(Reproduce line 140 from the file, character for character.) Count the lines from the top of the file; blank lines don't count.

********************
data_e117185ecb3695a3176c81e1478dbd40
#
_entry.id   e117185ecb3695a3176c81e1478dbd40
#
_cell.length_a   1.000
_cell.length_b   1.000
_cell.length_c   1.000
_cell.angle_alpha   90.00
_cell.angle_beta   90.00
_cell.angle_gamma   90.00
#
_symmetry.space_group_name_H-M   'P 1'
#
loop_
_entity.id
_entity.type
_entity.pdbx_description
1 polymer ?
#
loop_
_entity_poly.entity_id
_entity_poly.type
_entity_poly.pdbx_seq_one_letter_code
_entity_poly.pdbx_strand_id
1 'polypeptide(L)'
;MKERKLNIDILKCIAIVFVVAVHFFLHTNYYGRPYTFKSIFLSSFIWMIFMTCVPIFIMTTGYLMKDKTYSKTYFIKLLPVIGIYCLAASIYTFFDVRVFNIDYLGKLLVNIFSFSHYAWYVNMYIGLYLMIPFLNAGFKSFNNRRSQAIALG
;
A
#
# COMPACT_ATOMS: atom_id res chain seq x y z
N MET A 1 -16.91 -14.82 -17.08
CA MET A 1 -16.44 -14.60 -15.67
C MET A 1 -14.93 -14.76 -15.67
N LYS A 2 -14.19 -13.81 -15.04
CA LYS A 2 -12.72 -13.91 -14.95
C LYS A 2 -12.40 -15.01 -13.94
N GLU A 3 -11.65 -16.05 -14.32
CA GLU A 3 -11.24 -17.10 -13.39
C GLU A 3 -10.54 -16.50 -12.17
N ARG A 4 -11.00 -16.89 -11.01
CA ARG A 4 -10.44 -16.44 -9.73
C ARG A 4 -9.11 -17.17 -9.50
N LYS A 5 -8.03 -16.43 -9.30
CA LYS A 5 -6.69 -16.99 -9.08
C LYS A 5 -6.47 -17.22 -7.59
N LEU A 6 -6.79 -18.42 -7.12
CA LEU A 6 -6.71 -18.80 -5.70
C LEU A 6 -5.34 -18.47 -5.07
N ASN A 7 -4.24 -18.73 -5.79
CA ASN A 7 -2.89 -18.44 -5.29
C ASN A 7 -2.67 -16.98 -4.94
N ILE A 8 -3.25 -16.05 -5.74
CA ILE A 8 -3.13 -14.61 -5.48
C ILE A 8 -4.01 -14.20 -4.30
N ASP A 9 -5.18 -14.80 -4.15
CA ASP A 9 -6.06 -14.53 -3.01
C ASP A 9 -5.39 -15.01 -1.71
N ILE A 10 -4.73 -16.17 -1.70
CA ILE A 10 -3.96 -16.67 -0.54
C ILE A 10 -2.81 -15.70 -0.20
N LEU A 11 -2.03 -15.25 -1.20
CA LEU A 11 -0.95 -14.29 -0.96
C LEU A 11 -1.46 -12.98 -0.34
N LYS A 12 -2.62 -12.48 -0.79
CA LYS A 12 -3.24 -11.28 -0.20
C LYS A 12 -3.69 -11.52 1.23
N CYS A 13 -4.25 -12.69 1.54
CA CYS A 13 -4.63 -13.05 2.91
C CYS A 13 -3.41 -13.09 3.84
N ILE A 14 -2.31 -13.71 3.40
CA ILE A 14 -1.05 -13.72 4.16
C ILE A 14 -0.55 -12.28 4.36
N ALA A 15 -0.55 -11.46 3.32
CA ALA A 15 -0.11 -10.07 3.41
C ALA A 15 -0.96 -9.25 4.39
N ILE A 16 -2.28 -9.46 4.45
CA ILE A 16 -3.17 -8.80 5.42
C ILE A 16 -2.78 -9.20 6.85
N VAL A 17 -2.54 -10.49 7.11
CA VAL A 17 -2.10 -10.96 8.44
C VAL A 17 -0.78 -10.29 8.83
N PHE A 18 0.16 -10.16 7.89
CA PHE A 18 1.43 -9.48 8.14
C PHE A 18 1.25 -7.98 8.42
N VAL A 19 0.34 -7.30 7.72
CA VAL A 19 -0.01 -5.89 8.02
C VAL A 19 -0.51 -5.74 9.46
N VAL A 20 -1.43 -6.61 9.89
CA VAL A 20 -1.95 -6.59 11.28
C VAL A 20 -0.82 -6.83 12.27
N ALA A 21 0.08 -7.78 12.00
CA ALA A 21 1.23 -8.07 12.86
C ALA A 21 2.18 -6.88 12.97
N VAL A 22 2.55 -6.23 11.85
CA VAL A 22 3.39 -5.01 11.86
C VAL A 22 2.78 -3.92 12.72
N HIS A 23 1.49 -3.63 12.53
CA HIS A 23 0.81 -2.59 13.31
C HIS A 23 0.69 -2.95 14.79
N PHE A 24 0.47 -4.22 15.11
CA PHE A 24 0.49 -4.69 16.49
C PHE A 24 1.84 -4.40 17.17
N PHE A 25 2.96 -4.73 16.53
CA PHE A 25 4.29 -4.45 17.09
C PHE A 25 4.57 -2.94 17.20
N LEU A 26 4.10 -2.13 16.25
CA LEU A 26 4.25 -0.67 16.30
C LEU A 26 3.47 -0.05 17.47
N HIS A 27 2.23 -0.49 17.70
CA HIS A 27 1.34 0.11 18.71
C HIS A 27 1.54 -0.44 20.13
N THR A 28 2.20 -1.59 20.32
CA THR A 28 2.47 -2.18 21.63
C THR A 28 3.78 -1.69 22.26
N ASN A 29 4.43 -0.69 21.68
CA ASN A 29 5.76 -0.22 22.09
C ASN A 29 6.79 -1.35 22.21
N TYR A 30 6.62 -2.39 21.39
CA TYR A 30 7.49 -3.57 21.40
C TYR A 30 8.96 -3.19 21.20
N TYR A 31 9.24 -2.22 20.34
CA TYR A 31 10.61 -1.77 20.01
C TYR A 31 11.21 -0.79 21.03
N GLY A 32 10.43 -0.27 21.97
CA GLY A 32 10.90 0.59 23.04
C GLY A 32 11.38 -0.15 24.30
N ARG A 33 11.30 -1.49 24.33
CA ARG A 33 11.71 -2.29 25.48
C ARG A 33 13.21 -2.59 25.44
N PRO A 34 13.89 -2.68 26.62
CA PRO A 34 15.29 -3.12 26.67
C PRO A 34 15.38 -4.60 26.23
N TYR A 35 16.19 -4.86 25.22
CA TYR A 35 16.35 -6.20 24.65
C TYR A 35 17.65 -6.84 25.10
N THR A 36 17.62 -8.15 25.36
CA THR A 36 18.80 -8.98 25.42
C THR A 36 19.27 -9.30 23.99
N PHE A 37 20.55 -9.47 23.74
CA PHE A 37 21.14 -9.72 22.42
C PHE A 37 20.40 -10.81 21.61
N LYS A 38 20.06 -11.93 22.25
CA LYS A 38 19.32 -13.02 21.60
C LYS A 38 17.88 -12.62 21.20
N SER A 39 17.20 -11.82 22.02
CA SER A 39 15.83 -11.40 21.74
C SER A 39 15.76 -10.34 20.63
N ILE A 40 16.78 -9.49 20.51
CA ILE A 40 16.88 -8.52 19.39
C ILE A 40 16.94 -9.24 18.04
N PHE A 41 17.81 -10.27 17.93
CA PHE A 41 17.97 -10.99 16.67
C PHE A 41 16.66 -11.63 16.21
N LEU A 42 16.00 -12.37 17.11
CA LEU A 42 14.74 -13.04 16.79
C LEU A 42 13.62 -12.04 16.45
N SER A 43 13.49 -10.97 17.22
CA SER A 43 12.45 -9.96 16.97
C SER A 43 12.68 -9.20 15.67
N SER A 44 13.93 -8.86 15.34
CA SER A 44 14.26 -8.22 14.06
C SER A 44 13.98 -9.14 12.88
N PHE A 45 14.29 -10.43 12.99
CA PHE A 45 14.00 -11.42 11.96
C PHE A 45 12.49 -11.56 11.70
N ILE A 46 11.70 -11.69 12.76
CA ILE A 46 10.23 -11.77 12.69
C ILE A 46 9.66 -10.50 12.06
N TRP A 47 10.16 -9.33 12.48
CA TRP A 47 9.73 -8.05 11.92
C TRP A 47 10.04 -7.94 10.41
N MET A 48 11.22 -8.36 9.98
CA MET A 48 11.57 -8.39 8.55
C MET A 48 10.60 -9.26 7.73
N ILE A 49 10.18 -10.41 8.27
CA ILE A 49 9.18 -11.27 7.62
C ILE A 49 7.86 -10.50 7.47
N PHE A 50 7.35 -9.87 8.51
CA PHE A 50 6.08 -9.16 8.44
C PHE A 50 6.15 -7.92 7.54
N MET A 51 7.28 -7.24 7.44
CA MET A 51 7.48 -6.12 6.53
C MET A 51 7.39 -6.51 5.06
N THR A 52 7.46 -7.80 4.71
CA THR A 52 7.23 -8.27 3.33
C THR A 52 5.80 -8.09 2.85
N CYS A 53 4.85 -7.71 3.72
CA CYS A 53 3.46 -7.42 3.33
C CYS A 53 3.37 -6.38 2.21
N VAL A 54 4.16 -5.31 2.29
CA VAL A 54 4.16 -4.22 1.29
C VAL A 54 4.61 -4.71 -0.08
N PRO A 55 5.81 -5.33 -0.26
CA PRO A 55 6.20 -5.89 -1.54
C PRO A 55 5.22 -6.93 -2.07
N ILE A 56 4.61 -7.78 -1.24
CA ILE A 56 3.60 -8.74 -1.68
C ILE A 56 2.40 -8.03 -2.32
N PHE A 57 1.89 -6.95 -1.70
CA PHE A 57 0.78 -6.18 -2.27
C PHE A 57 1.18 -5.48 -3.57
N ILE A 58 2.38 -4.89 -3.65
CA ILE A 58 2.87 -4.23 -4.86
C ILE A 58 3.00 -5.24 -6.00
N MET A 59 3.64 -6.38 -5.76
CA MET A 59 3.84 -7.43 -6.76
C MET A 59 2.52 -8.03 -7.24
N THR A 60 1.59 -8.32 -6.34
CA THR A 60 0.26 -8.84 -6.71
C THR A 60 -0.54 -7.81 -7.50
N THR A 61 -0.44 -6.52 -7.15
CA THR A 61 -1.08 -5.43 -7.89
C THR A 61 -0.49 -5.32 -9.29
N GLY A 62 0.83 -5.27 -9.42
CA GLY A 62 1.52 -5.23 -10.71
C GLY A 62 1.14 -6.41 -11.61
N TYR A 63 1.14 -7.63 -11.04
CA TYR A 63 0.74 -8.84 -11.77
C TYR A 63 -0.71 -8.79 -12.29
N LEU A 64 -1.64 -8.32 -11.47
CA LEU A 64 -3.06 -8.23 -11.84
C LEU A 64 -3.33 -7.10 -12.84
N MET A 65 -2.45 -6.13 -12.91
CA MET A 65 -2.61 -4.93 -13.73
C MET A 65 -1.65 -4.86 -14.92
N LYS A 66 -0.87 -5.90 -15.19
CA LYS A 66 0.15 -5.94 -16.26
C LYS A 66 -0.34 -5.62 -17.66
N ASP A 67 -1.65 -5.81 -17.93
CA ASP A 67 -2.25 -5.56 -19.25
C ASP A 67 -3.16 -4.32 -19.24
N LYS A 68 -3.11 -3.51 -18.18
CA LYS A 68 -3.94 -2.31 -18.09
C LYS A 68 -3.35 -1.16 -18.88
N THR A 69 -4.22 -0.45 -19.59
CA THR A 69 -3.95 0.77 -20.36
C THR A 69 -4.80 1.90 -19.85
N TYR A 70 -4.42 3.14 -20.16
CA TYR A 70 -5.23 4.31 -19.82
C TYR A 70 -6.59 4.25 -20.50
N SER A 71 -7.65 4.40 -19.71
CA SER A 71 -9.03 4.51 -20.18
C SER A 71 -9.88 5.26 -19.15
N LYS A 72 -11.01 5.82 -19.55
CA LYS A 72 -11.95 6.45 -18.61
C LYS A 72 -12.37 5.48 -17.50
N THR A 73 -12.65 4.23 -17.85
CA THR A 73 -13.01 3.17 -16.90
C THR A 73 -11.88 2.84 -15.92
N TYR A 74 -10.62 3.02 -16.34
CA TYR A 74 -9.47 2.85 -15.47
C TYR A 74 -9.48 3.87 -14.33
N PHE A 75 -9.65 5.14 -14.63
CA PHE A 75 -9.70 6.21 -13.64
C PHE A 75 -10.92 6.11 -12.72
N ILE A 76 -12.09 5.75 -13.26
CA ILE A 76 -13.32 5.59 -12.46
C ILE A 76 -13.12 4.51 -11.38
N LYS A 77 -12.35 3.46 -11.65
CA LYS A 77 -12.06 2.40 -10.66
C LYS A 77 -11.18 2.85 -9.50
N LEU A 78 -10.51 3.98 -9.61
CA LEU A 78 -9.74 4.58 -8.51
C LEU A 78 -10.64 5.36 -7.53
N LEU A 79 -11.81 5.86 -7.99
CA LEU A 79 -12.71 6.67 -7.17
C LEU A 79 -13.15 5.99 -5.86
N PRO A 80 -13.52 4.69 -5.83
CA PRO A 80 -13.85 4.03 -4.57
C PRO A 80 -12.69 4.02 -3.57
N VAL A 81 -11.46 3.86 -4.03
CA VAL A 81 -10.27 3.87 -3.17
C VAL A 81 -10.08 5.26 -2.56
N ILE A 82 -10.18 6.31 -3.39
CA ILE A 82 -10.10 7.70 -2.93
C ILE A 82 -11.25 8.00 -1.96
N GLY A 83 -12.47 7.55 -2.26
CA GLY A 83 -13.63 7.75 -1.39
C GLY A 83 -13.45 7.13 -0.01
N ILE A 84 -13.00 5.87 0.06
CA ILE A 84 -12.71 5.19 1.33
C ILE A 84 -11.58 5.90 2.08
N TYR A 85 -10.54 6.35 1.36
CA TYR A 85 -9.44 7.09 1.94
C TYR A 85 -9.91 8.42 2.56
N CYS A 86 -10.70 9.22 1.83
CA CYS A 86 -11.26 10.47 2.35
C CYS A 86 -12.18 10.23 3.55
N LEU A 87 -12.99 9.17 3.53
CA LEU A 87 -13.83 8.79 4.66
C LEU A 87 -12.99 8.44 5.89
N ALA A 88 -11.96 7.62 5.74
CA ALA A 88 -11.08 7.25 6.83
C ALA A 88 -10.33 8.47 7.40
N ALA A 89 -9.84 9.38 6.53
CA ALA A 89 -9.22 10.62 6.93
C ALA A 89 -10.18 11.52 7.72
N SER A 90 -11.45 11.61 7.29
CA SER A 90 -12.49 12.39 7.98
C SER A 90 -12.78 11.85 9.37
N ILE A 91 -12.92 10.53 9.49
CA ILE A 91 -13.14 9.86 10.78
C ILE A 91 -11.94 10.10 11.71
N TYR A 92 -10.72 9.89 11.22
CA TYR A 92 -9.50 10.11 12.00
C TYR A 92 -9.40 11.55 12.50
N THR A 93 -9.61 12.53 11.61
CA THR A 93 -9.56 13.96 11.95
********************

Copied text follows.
CA PHE A 37 21.14 -9.72 22.42